Professor, Department of Health, Technology, and Society
University College of Gjøvik
Harkness Project Title: Avoiding Over-Diagnosis as a Strategy for a High Performing Health Care System
Mentor: Glyn Elwyn, M.D., M.Sc., FRCGP, Ph.D. (Dartmouth Center for Health Care Delivery Science and Dartmouth Institute for Health Policy and Clinical Practice)
Co-Mentor: H. Gilbert Welch, M.D., M.P.H. (Dartmouth Institute for Health Policy and Clinical Practice)
Placement: Dartmouth Institute for Health Policy and Clinical Practice
Biography at time of Harkness Fellowship: Bjorn Hofmann, Ph.D., M.Sc., a 2014–15 Norwegian Harkness Fellow in Health Care Policy and Practice, is a professor in the Department of Health, Technology, and Society at the University College of Gjøvik and an adjunct professor at the Center for Medical Ethics at the University of Oslo. Prior to this, Hofmann served as professor and, for a period, as the head of the Centre for Medical Ethics, as a researcher and senior advisor in ethical issues in health technology assessments at the Norwegian Knowledge Centre for the Health Services, and as an advisor at the Directorate of Health on various committees. He is partner and collaborator in many EU funded projects on topics such as integrated health technology assessment for complex technologies, cancer research, bioethics, donation of biological material, and genetic data and bio-banking. He was appointed by the Ministry of Health and Care Service as a member of the committee on reactions and responsibility with negligence amongst health professionals in the Norwegian Health Services from 2013 to 2015, and as a member of the committee on criminalizing risk for and transmission of contagious disease from 2010 to 2012. Hofmann has published 121 peer-reviewed journal articles in journals such as the International Journal of Technology Assessment in Health Care and the American Journal of Bioethics (two of which have received awards), as well four books, and numerous book chapters and research reports. He received his Ph.D. from the University of Oslo.
Project: Overdiagnosis leads to unnecessary suffering and significant costs in the U.S. and Norway. The objective of Dr. Hofmann’s research is to review the estimates of overdiagnosis associated with mammography screening, to assess the information provided to individuals, professionals, and decision-makers, and to evaluate the micro and macro decision-making processes, and where feasible to suggest improvements. Bjorn will use literature and document review to investigate how patients, professional and health policy makers are informed about overdiagnosis. He will use a shared decision-making tool (CollaboRATE or other) and in-depth interviews with health policy makers to assess the decision-making on overdiagnosis in breast cancer screening.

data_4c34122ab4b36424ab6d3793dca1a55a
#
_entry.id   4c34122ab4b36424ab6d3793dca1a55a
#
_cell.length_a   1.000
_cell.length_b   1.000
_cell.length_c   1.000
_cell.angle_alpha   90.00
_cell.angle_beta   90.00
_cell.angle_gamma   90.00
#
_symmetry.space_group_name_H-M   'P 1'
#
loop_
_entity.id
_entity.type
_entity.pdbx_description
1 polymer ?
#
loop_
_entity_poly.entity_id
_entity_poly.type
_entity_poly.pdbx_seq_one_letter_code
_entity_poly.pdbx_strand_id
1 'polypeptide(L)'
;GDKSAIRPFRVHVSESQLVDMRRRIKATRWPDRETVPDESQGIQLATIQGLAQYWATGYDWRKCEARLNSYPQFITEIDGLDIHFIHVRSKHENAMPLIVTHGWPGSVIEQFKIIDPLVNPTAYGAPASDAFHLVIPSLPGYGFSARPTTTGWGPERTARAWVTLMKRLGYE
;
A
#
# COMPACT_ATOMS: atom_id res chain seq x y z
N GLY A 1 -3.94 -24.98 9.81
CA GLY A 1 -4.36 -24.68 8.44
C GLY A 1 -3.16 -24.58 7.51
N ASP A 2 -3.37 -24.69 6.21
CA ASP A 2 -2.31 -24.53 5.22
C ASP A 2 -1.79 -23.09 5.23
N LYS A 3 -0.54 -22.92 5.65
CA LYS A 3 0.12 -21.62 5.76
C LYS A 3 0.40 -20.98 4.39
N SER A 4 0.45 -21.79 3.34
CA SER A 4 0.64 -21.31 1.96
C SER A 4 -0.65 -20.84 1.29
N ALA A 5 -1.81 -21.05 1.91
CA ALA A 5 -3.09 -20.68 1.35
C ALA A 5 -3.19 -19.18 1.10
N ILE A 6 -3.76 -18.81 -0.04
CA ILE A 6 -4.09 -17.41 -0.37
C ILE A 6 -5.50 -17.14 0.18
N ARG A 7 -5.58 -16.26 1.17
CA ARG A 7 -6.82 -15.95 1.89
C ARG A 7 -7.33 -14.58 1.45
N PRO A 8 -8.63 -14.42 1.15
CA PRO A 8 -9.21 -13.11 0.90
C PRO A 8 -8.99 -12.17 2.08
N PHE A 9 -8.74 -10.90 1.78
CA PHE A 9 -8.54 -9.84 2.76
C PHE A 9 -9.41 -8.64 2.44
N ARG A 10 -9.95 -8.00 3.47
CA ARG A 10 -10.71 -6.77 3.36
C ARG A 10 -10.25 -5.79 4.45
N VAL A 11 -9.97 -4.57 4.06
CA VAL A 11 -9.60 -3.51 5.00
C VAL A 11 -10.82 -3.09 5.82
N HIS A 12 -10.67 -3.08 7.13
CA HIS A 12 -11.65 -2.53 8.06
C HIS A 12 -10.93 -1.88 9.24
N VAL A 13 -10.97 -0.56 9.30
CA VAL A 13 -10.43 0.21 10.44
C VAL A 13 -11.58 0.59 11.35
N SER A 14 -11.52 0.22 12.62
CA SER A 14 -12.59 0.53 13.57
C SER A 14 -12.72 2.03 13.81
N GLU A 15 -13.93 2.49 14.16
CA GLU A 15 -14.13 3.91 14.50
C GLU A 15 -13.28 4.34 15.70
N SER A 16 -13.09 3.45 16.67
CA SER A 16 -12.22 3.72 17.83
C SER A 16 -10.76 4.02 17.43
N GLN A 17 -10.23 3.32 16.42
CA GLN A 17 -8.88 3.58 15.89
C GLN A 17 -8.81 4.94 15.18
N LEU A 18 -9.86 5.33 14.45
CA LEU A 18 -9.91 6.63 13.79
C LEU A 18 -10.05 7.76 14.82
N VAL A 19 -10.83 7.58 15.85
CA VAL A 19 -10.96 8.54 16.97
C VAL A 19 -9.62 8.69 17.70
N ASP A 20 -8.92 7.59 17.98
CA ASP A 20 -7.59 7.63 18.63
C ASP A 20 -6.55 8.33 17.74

Career Activity since Fellowship:
Current Positions: Professor, Norwegian University of Science, and Technology at Gjøvik, 2016
Adjunct Professor, University of Oslo Center for Medical Ethics (updated 04/2017)
Harkness Related Publications:
B. Hofmann, H.G. Welch. “New diagnostic tests: more harm than good,” BMJ. 2017.
J. Wale, A. Scott, B. Hofmann, S. Garner, E. Low, L. Sansom. “Why patients should be involved in health technology assessment,” International Journal of Technology Assessment in Health Care. 2017.
B. Hofmann. “The overdiagnosis of what? On the relationship between the concepts of overdiagnosis, disease, and diagnosis,” Medicine, Health Care and Philosophy. 2017.
B. Hofmann. “Defining and evaluating overdiagnosis,” J Med Ethics. 2016.
K.B. Lysdahl, W. Oortwijn, G. Jan van der Wilt, P. Refolo, D. Sacchini, K. Mozygemba, A. Gerhardus, L. Brereton, B. Hofmann. “Ethical analysis in HTA of complex health interventions,” BMC Medical Ethics. 2016.
B. Hofmann. “Too much technology,” BMJ. 2015.
B. Hofmann, W. Oortwijn, K.B. Lysdahl, P. Refolo, D. Sacchini, G. Jan van der Wilt, A. Gerhardus. “Integrating ethics in health technology assessment: many ways to Rome,” International Journal of Technology Assessment in Health Care. 2015.